Consumers will appreciate in-store delivered coupons — Starbucks and Target have shown that. With the appropriate permissioning of course. I would imagine that tech-savvy Millennials are the first to adopt this; it will just take more time for other segments. Patience and persistence will be required.

Ralph Jacobson
BrainTrust

When done effectively with a defined strategy in place, beacon technology can and IS showing positive results worldwide for shopper assistance, promotions, customer intelligence and other capabilities. The Fung Group’s “Explorium” in Shanghai is a great example of this.

Scott Thomsen
Guest
Scott Thomsen
1 year 6 months ago

Beacons, like any other form of connectivity are simply a way for shoppers to “avail” themselves to retailers in a particular context. Something like “Hey retailer, it’s me John, standing in front of Aisle 3, endcap 234 in store 586 in Scranton at 2:36 Tuesday afternoon.” The key to meaningful customer engagement is knowing what to say to John in that particular context.

I think the answer to your question is yes … and yes. It depends on John’s needs, the needs of the store, what’s on endcap 234, etc. Marketers are all too often caught up in the mechanism and not the message. Think about the message first, then you’ll have a meaningful engagement.

Matt Talbot
BrainTrust

I think we’re only scratching the surface of what retailers are able to do with beacons. Naturally, using beacons to push promotions and sales to consumers’ phones was the first use case many retailers embraced. However, the true power of beacons is data. The brands and retailers that embrace the power or real-time data are those that will improve retail execution and sell-through. Those are the brands and retailers that will rise to the top in their specific categories. The power of beacons to deliver this information is just another way smart retail companies can use real-time data to beat out their competition and win market share.

Michael Greenberg
Guest
Michael Greenberg
1 year 6 months ago

Let’s not confuse the technology with its use. Beacons just broadcast an identifier. Everything else is up to the retailer. In reality they are one of many techs that fall under the location services banner.

Smart retailers start with “what can we do when we know the customer is in our store?” and go from there. They know consumers need a reason to share identity, permission and (especially) location, and are coming up with interesting service and assistance tools as a result. These tools are where retail will complete the omni-channel experience and compete effectively with online.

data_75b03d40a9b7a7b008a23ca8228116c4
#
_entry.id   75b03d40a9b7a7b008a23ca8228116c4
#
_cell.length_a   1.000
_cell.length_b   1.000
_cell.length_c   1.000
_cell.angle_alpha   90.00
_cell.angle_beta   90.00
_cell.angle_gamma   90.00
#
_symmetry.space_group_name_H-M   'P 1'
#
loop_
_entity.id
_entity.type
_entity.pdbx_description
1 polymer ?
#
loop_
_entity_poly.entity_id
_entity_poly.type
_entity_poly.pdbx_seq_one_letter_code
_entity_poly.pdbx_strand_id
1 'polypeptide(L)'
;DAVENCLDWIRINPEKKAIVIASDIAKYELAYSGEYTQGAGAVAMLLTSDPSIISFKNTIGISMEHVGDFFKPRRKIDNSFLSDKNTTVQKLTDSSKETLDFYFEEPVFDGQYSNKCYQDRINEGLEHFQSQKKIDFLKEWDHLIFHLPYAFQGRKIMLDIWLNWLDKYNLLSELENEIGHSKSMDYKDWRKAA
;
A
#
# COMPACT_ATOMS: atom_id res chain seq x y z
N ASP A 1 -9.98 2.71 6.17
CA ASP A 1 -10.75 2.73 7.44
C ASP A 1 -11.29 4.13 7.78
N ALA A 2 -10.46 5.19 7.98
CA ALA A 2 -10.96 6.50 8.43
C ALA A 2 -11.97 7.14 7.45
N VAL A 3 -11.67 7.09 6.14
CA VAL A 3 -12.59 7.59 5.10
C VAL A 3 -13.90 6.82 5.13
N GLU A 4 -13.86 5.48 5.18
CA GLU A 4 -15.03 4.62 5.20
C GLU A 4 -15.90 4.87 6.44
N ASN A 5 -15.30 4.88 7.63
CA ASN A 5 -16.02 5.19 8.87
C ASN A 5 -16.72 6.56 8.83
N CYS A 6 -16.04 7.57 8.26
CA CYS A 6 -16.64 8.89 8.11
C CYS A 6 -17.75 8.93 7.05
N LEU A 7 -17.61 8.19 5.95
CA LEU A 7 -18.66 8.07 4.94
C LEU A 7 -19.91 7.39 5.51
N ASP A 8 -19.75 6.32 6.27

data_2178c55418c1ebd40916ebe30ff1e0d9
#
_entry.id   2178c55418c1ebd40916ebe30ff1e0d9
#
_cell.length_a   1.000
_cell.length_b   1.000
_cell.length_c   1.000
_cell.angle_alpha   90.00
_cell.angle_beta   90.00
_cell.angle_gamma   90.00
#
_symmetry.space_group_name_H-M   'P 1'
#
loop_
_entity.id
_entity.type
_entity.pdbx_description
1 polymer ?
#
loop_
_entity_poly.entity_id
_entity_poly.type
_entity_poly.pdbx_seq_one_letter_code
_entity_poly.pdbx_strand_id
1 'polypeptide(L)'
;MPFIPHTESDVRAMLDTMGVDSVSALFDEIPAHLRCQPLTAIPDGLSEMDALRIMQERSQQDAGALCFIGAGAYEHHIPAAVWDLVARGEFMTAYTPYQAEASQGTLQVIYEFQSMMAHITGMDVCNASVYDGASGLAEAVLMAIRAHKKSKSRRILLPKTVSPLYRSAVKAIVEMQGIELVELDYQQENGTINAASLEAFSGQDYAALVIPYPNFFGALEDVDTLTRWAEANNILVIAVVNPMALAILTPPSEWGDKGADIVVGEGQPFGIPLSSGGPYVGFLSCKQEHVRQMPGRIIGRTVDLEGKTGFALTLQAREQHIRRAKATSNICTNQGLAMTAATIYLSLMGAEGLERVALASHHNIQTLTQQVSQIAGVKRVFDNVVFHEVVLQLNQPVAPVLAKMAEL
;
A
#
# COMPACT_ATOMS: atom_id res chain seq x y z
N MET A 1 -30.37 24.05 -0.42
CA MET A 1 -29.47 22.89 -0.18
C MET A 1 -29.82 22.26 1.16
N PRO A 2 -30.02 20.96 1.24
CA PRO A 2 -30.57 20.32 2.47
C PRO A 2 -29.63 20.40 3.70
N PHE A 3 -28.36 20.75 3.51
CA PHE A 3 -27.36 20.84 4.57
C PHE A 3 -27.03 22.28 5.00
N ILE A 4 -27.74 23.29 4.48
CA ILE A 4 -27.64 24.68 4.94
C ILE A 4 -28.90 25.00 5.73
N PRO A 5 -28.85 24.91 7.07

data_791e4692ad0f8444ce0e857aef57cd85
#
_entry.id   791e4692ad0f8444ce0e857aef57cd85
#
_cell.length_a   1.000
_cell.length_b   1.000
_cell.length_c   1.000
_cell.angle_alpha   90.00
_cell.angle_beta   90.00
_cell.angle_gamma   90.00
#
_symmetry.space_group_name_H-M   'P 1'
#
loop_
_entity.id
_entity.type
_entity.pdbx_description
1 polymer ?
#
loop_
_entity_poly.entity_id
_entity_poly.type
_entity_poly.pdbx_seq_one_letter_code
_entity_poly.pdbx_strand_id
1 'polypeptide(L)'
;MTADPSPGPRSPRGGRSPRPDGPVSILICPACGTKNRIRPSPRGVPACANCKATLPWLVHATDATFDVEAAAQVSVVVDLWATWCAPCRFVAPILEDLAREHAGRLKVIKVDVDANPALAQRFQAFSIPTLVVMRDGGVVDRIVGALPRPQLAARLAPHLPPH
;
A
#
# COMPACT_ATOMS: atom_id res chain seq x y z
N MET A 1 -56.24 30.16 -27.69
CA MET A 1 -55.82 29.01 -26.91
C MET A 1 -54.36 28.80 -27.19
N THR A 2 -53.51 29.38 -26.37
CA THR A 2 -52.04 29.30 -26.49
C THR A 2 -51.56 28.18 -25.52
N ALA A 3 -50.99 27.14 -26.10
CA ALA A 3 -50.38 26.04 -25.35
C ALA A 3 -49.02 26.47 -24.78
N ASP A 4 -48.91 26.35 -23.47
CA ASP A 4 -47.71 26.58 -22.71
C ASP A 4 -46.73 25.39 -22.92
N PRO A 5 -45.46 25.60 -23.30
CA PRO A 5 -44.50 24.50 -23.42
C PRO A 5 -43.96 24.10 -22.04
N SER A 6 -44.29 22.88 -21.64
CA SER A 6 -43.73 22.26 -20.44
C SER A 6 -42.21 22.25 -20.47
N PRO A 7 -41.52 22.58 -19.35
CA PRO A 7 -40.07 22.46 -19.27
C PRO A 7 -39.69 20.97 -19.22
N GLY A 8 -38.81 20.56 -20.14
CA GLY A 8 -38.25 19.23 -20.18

James Tenser
BrainTrust

Beacons are an element of the larger in-store sensing apparatus, not merely a promotion-delivery vehicle, as they are too often portrayed.

Matt T. is dead right. The real payoff lies in the data they can gather, not in a handful of awkward interactions at the shelf.

So yes, in a narrow sense, beacons are showing their limits as in-store promotion vehicles, but their potential for marketing insights has barely been scratched.

Pete Davis
Guest
Pete Davis
1 year 5 months ago

I’ve worked with a few beacon tech companies, and I’d agree with many of the comments here that their current applications looks pretty limited.

For me, the biggest reason is that the way beacons are currently being used requires consumers to change their behavior.

Beacons are a classic case of push technology — where the store or advertiser is pushing content to the user. But that type of engagement is dying, and retailers using it will die along with it.

Consumers will whip out their phone when THEY want to, not because someone’s buzzing them a message.

Moreover, the idea that a retailer will send a consumer a promo to their phone, based on where they are in the store is intrusive, especially in a time when we’re all bombarded with about a zillion messages per day. Intruding a consumer’s time is a great way to piss them off and be deleted from their phone.

I do think beacons can offer value, but the implementation has to change. They have to implemented in a way that works with how consumers behave — not in a way that requires the consumer to change their behavior in order to get value — because that’s never going to happen.

Devika Girish
Guest
Devika Girish
1 year 3 months ago

Yes, it is high time that retailers started to look at beacons as a shopper assistance tool rather than a promotional one. Not doing so could cause them to lose out on their loyal customers. And while a few mainstream publications rushed to declare Apple’s iBeacon technology as a fad that couldn’t live up to its hype towards the end of 2015, most business insiders held a different stand. They confirmed that beacon deployments align well with ABI Research’s forecast of 400 million beacons deployed by 2020. This is pretty evident in some of the highly effective beacon campaigns of recent times. We have discussed them in detail here.

wpDiscuz
Braintrust
"Beacons are only part of the overall equation of consumer experience in stores. The key is creating consumer value that promotes adoption."
"Beacon technology will never reach its potential if 1.) its usefulness requires downloading an app onto your mobile device and 2.) the technology is simply used to push uninvited and unwanted promotions into the face (device) of the shopper."
"The limits to beacons are simple. The shopper has to download the retailer’s app. The shopper has to open the app. The shopper has to have their Bluetooth on."